Assessing the design and compressive performance of material extruded lattice structures
journal contributionposted on 09.01.2020, 10:17 by Jay Rossiter, Andrew JohnsonAndrew Johnson, Guy Bingham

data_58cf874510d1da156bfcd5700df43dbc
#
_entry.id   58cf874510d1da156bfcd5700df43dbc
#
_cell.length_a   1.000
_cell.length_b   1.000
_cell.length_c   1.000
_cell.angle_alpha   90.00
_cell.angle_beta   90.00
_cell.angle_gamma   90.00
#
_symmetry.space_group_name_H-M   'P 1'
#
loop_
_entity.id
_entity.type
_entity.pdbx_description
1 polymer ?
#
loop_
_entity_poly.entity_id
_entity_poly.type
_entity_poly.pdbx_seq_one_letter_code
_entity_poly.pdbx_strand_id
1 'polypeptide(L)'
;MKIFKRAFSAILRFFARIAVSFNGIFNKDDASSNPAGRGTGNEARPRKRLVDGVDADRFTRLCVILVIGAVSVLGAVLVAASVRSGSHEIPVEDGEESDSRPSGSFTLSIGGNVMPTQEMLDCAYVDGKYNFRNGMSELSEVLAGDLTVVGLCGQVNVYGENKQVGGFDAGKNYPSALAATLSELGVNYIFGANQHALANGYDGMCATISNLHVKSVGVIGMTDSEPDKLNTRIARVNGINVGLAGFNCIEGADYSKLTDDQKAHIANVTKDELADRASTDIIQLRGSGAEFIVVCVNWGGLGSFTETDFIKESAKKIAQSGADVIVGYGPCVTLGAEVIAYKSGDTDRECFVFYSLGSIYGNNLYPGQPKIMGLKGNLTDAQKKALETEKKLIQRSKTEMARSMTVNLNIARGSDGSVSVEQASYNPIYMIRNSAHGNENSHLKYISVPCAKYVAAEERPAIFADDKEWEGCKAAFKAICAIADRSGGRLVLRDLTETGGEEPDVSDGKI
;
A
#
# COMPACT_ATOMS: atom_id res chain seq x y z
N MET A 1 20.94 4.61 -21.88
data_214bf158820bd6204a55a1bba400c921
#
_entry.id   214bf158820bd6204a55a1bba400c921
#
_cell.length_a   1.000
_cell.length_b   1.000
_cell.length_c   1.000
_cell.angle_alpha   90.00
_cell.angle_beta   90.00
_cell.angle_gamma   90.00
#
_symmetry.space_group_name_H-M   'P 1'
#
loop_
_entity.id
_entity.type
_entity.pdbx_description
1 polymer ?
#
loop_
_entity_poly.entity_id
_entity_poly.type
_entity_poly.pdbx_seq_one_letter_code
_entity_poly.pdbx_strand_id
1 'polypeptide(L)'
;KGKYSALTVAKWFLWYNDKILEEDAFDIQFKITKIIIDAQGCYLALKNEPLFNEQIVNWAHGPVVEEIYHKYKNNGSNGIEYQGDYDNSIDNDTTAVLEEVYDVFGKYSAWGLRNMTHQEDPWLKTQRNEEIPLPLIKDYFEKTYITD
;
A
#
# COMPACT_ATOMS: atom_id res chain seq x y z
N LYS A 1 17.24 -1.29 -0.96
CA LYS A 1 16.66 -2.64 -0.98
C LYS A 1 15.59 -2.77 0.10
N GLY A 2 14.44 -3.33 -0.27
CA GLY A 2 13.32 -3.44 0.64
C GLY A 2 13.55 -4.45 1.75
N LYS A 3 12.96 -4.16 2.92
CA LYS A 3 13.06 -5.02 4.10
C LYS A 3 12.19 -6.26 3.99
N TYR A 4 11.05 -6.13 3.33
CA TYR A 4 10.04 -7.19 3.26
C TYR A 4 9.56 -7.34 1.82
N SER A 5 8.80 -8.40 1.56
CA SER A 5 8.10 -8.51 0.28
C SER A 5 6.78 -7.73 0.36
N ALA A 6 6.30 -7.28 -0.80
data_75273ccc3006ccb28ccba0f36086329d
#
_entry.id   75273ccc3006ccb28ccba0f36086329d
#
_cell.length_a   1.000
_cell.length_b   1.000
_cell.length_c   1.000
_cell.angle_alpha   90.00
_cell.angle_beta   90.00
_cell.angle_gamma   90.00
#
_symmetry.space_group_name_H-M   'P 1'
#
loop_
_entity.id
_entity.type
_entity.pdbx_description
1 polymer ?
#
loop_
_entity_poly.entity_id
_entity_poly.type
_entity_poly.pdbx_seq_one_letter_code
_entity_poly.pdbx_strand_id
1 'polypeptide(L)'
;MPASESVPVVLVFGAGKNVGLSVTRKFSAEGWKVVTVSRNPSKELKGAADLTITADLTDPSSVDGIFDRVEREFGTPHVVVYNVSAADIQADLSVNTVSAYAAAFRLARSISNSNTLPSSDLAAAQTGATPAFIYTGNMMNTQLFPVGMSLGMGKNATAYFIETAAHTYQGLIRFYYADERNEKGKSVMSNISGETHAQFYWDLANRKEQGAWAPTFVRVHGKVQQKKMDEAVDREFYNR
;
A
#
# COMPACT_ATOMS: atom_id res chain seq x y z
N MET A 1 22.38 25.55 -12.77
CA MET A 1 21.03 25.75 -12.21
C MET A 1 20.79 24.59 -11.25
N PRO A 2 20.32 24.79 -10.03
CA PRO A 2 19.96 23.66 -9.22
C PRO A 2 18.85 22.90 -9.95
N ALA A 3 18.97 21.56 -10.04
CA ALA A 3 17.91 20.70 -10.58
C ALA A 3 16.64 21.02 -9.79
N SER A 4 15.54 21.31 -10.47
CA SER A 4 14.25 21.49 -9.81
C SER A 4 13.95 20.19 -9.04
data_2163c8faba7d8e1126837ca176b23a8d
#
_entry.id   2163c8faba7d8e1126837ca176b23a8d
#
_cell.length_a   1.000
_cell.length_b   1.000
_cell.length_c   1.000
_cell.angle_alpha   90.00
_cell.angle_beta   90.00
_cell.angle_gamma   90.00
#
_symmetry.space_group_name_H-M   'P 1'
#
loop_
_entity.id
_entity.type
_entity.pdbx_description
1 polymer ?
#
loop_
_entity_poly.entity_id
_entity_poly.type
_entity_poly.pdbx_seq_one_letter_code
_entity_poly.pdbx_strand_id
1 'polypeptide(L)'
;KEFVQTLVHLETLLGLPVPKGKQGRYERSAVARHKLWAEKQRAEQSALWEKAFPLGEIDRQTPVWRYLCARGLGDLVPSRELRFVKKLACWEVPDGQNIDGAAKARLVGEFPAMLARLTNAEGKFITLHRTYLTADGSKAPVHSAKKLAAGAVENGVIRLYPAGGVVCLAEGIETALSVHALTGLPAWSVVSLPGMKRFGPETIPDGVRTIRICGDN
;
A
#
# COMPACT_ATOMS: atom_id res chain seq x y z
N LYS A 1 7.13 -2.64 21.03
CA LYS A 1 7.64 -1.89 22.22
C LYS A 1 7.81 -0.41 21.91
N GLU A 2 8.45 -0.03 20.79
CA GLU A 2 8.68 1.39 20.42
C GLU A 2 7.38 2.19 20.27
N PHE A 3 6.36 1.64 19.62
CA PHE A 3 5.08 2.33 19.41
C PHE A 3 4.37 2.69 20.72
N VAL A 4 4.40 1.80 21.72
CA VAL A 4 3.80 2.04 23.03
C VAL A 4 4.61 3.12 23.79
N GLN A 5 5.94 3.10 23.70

With additive manufacturing increasingly being embraced in the area of sports technology, focus has shifted toward cellular structures for impact protection. Periodic lattice structures can be tailored for a specific response by modifying the geometry of individual cells, with the structure capable of being modified to conform around a given body. However, the effect of modifying specific design characteristics within a lattice and the interrelationships between them are not well understood. This study examines five geometric design variables: cell width, strut cross-sectional area (CSA), strut shape, cell orientation, and joint filleting, and their effect on the compressive behavior of a lattice structure. Truncated octahedron lattices were manufactured using nylon through the process of material extrusion and tested under compression at a constant strain rate of 1.0 s−1. Design of experiments was utilized to analyze the results by implementing a 2(5-1) factorial design. Results indicated that the strut CSA, cell width, and interaction between the two design characteristics had the largest effects on the plateau stress of the lattice and its energy capacity.